In case of Loan Default, Know Your Rights if You Can’t Repay – Due to COVID-19 pandemic,there are mass scale losses of jobs & income. Borrowers are defaulting on their EMI payments. This is to remember that even if a borrower defaults, they do not surrender all rights to the asset or to fair treatment.
Banking institutions have to follow the due process as per the set guidelines and policy on recovery while initiating proceedings to recover their dues. In case of secured loans, the underlying mortgaged assets can be repossessed by the lenders under the Securitization and Reconstruction of Financial Assets and Enforcement of Security Interests (SARFAESI) Act or DRT. However, the suit can’t be done without any prior information and adequate notice.
Loan Default – Borrowers Right to adequate notice
As per the IARC norms of Reserve Bank of India (RBI), the borrower’s account is classified as a non-performing asset (NPA) if the repayment is overdue by 90 days. In such cases, the lender has to first issue a 60-day notice to the defaulter before going to suit the account under SARFAESI. Even after, if the borrower fails to repay within the notice period, the bank can go ahead with sale of assets. However, in order to sell, the bank has to serve another 30-day public notice mentioning details of the sale.
Loan Default – Borrowers Right to fair valuation of assets
If the lenders is going to sell the mortgaged assets, they have to issue a notice specifying the fair value of the asset before selling, along with the reserve price, date and the time of auction. This is calculated by the valuers of the bank. If the borrower feels the value of the asset is undervalued, he can contest the current auction. Borrowers are having option to sell the assets in consultation with the bank in a case he feels the asset is undervalued.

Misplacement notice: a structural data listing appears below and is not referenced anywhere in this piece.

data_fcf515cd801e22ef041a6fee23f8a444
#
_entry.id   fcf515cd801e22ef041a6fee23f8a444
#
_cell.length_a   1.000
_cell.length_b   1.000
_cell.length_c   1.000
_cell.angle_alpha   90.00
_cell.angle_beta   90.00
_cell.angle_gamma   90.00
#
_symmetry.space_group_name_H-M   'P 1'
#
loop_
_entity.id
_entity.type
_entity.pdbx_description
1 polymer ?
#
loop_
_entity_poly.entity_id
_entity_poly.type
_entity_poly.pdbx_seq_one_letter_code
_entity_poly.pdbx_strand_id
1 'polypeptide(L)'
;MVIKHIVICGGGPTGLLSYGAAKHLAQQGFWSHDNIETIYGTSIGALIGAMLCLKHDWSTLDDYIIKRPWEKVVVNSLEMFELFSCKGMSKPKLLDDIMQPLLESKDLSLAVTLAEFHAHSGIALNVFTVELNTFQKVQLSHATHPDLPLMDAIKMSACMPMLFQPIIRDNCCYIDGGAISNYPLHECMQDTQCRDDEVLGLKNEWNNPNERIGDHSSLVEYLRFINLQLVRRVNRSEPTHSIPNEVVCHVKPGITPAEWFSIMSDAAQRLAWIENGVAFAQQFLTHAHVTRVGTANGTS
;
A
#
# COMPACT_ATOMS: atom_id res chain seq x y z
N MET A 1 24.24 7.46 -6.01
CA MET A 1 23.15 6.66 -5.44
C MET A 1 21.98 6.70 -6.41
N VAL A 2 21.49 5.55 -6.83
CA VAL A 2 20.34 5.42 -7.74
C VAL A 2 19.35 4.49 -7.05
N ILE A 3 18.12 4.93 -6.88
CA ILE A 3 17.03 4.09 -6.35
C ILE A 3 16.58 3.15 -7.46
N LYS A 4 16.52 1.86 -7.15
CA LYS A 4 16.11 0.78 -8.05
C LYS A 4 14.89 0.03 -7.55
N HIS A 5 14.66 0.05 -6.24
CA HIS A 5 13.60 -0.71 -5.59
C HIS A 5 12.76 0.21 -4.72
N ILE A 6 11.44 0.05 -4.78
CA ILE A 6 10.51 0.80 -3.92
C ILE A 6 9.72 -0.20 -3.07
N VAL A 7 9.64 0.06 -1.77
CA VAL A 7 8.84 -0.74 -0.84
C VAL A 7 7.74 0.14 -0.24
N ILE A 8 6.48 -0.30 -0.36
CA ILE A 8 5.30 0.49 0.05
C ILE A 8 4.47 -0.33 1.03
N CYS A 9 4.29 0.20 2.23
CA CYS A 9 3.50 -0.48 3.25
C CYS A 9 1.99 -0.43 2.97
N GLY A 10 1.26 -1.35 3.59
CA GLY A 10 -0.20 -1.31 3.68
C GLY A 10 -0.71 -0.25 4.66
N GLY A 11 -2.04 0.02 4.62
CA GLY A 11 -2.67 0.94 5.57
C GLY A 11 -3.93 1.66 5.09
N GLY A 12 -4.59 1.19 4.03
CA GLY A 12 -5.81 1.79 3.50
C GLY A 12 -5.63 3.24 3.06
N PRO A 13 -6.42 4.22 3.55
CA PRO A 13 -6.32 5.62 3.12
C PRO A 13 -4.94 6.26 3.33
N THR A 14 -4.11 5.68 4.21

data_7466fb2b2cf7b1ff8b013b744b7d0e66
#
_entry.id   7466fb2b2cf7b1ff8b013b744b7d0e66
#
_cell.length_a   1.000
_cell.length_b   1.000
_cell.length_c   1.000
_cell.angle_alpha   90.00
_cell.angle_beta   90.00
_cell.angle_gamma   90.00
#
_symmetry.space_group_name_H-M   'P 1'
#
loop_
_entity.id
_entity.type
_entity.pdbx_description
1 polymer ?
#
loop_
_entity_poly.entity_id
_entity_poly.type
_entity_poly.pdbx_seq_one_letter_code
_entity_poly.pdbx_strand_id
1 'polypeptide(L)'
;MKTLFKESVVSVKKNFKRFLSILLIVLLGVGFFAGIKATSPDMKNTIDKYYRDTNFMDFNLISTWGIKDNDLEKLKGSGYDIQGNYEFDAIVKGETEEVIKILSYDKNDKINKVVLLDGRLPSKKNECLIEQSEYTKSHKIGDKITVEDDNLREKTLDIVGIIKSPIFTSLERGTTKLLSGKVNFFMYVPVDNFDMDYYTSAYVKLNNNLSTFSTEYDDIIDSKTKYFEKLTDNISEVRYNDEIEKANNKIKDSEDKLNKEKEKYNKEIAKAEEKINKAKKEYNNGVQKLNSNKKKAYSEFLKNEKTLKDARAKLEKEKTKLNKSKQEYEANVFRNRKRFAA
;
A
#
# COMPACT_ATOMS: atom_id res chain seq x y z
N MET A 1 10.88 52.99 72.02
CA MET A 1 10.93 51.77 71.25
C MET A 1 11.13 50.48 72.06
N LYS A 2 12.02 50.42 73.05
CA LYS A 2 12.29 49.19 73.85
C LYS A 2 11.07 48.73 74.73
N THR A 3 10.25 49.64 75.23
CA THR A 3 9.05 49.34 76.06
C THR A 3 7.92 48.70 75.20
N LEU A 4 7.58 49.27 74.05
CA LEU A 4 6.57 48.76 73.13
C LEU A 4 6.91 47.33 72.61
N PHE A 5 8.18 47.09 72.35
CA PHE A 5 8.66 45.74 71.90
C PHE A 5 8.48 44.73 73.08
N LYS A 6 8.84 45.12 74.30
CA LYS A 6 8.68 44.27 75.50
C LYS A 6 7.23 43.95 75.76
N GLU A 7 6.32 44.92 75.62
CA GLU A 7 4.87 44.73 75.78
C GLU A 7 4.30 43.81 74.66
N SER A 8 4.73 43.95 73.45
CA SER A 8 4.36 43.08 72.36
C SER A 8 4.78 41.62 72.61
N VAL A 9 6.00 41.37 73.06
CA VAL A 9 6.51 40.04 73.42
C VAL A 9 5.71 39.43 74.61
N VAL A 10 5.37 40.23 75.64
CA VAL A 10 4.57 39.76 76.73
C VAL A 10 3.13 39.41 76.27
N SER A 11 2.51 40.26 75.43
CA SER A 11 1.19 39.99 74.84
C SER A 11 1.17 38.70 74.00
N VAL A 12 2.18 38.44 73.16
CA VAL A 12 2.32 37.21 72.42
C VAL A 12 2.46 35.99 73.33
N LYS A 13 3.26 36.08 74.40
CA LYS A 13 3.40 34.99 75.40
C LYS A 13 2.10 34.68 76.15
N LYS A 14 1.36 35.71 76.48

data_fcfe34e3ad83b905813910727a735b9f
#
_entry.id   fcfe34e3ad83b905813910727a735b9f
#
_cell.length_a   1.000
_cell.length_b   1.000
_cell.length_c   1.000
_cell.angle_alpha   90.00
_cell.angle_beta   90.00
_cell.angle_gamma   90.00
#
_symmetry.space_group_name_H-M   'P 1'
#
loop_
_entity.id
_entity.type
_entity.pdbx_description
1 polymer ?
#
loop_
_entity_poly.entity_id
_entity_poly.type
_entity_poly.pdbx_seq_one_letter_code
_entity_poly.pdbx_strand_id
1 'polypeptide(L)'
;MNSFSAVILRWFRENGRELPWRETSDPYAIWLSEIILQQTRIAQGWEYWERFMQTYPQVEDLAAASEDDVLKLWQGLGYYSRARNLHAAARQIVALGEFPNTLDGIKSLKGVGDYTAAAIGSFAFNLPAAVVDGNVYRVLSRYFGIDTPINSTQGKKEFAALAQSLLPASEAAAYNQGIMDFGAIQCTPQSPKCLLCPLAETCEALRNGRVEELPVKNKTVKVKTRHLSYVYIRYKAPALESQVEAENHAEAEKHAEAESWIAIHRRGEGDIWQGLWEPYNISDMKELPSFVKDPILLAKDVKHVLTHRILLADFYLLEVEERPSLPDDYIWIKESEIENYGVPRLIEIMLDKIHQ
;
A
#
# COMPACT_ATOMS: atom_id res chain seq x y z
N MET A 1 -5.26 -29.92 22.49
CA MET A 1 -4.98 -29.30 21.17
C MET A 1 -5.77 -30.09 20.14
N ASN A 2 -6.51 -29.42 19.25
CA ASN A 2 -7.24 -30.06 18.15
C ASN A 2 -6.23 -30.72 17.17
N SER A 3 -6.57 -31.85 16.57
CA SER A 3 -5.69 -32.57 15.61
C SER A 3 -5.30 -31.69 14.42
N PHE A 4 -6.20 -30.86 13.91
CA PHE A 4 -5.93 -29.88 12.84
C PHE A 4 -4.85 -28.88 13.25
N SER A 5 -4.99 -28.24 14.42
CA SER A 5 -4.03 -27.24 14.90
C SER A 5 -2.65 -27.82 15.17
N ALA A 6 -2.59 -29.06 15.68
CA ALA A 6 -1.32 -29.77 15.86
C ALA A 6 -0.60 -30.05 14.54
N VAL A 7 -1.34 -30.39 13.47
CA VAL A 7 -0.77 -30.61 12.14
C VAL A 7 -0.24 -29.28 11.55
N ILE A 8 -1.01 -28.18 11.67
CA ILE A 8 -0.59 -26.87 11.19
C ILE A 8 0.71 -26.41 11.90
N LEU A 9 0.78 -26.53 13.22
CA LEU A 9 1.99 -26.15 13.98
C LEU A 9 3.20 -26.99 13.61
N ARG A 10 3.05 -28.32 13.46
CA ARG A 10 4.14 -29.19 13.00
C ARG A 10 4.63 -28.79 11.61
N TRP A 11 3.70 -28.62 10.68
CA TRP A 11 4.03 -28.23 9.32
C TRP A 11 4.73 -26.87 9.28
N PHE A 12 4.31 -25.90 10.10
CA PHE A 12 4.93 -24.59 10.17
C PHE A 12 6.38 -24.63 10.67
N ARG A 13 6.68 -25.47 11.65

Right to balance proceeds
Banks are bound to refund any excess amount realized after recovering their dues. Ensure that you get this money as it legitimately belongs to you.
Right to humane treatment
The recovery guidelines are different in banks. In public sector banks, the recovery guidelines are softer than the Private sector banks & NBFCs. Many a time banks do engage recovery agents to coerce borrowers to repay their loans.
However, as per the stipulated guidelines the agents cannot cross their code of commitment to customers. These third-parties can contact defaulters either at a place specified by the latter, residence or workplace. Moreover, they can make such visits generally between 7 am and 7 pm. They cannot violate norms of decency and civil behavior during these visits.
In case the agents attempt to intimidate or humiliate the borrowers or their family members, the latter can raise the matter with the banks and finally, the banking ombudsman offices.
Input by ET
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